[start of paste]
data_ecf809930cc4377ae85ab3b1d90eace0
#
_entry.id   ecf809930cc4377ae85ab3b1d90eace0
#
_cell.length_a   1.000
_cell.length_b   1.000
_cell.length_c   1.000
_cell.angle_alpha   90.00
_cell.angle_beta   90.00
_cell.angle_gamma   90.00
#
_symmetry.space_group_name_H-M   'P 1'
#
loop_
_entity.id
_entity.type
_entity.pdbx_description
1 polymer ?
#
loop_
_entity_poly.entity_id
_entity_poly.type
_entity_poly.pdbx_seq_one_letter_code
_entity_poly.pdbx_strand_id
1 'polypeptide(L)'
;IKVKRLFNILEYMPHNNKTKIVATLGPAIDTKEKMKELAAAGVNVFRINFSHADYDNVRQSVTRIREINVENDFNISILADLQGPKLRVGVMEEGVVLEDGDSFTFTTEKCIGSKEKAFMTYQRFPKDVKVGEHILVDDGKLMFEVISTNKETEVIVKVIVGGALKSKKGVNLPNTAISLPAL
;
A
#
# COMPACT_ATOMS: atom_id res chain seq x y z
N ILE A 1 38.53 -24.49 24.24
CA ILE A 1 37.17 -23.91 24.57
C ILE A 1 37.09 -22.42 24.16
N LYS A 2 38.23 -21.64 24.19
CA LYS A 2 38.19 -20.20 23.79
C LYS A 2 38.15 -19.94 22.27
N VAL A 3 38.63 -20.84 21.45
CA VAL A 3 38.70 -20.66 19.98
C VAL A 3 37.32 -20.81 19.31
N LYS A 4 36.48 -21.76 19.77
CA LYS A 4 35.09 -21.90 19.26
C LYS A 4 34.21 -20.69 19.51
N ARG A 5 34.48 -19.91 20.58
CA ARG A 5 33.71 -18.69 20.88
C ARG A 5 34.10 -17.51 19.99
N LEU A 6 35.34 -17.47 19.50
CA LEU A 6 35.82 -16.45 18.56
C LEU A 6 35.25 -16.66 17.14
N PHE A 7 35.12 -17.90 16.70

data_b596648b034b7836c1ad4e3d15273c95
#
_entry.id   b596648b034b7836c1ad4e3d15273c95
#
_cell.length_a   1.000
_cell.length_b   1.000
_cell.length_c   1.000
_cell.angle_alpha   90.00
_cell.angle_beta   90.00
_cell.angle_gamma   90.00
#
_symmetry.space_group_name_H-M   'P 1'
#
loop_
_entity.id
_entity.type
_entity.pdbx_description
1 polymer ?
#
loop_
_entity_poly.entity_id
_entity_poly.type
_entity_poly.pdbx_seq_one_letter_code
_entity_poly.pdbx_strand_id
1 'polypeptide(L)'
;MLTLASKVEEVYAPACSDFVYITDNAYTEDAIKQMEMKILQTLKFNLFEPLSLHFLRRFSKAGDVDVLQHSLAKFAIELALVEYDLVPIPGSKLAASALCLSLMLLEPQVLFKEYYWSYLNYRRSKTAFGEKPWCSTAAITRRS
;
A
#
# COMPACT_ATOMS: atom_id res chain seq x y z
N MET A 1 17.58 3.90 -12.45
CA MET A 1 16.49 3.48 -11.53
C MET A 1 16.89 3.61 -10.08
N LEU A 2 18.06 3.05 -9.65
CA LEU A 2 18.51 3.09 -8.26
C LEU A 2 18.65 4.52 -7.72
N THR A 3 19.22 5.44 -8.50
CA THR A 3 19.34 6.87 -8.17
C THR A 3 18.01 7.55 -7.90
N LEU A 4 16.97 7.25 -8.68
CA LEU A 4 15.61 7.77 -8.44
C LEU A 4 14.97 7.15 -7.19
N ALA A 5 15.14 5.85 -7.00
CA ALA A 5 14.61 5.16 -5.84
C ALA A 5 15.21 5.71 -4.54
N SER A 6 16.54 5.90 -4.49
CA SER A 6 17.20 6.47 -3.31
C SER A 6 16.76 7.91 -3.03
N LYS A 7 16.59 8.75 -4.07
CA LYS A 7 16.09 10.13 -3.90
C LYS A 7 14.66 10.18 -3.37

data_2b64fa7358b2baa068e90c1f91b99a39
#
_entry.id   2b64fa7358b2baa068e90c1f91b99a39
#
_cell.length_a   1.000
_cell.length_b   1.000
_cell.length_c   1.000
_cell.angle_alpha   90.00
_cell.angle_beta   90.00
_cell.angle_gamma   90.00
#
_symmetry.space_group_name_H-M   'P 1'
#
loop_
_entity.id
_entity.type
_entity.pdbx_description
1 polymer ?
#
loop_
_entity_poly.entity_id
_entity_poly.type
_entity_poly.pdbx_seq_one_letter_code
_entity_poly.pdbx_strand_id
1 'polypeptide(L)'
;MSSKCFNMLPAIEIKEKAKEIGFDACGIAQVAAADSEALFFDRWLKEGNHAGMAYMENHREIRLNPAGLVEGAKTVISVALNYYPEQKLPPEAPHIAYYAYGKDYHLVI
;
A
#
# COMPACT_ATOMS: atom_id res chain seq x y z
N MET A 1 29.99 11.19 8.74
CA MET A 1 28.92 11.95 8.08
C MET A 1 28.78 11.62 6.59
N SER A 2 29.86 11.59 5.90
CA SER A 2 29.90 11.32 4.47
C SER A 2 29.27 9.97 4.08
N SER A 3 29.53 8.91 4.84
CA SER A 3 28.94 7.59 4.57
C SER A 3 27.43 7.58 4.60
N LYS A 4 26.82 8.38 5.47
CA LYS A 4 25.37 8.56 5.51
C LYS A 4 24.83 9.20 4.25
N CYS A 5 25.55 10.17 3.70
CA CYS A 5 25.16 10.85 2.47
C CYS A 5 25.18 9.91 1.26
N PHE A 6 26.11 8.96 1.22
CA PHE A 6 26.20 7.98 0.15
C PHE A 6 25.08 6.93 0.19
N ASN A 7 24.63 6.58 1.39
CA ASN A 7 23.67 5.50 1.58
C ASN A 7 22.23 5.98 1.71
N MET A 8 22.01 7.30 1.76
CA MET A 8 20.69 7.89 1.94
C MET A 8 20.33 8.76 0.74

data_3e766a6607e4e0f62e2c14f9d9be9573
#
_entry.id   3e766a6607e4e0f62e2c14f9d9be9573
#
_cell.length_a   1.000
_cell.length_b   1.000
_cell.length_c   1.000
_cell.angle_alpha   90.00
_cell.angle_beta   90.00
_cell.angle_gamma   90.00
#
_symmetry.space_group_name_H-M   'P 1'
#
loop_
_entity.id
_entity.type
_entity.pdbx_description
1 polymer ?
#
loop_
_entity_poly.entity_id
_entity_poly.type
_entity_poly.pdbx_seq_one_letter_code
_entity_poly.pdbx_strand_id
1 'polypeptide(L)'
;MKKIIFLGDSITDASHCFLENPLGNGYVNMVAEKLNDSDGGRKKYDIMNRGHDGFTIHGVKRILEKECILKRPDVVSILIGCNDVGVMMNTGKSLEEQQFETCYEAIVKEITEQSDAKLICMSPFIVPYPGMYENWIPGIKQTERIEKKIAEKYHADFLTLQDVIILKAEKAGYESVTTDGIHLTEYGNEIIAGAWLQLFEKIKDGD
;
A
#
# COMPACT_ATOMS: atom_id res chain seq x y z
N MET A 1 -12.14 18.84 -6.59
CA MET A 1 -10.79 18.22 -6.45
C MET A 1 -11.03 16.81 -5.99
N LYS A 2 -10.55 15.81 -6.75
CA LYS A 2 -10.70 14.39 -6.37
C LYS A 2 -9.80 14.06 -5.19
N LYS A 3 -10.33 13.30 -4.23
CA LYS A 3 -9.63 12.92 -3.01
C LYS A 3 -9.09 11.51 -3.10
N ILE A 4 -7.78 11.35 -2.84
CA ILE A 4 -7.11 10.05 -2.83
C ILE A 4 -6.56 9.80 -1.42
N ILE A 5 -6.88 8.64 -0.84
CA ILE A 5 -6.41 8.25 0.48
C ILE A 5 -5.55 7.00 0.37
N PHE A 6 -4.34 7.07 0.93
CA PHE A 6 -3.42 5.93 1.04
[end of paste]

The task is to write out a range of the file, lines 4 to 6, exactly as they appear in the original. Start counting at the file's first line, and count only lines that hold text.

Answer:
#
_cell.length_a   1.000
_cell.length_b   1.000